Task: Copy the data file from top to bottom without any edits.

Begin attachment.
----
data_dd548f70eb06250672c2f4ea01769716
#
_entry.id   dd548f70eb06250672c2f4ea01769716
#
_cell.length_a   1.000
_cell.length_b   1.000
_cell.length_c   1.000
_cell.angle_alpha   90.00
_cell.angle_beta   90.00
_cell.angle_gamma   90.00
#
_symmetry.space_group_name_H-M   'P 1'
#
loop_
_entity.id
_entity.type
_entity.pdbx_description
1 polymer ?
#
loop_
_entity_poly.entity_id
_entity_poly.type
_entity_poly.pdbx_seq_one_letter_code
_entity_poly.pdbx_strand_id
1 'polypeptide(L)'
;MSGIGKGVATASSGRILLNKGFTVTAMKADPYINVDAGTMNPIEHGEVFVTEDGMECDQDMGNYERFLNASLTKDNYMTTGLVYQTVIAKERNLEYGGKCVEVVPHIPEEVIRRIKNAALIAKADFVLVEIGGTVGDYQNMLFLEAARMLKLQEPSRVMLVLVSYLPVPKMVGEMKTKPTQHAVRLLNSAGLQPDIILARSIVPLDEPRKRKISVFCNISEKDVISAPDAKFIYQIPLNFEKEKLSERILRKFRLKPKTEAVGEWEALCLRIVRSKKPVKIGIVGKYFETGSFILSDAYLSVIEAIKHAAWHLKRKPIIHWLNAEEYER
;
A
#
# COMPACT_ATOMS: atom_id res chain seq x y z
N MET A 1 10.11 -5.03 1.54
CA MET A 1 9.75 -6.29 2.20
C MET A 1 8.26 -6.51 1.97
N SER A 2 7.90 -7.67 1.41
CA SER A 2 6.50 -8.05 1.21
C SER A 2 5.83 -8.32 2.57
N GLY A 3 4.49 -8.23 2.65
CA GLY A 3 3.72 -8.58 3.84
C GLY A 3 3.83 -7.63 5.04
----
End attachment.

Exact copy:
data_dd548f70eb06250672c2f4ea01769716
#
_entry.id   dd548f70eb06250672c2f4ea01769716
#
_cell.length_a   1.000
_cell.length_b   1.000
_cell.length_c   1.000
_cell.angle_alpha   90.00
_cell.angle_beta   90.00
_cell.angle_gamma   90.00
#
_symmetry.space_group_name_H-M   'P 1'
#
loop_
_entity.id
_entity.type
_entity.pdbx_description
1 polymer ?
#
loop_
_entity_poly.entity_id
_entity_poly.type
_entity_poly.pdbx_seq_one_letter_code
_entity_poly.pdbx_strand_id
1 'polypeptide(L)'
;MSGIGKGVATASSGRILLNKGFTVTAMKADPYINVDAGTMNPIEHGEVFVTEDGMECDQDMGNYERFLNASLTKDNYMTTGLVYQTVIAKERNLEYGGKCVEVVPHIPEEVIRRIKNAALIAKADFVLVEIGGTVGDYQNMLFLEAARMLKLQEPSRVMLVLVSYLPVPKMVGEMKTKPTQHAVRLLNSAGLQPDIILARSIVPLDEPRKRKISVFCNISEKDVISAPDAKFIYQIPLNFEKEKLSERILRKFRLKPKTEAVGEWEALCLRIVRSKKPVKIGIVGKYFETGSFILSDAYLSVIEAIKHAAWHLKRKPIIHWLNAEEYER
;
A
#
# COMPACT_ATOMS: atom_id res chain seq x y z
N MET A 1 10.11 -5.03 1.54
CA MET A 1 9.75 -6.29 2.20
C MET A 1 8.26 -6.51 1.97
N SER A 2 7.90 -7.67 1.41
CA SER A 2 6.50 -8.05 1.21
C SER A 2 5.83 -8.32 2.57
N GLY A 3 4.49 -8.23 2.65
CA GLY A 3 3.72 -8.58 3.84
C GLY A 3 3.83 -7.63 5.04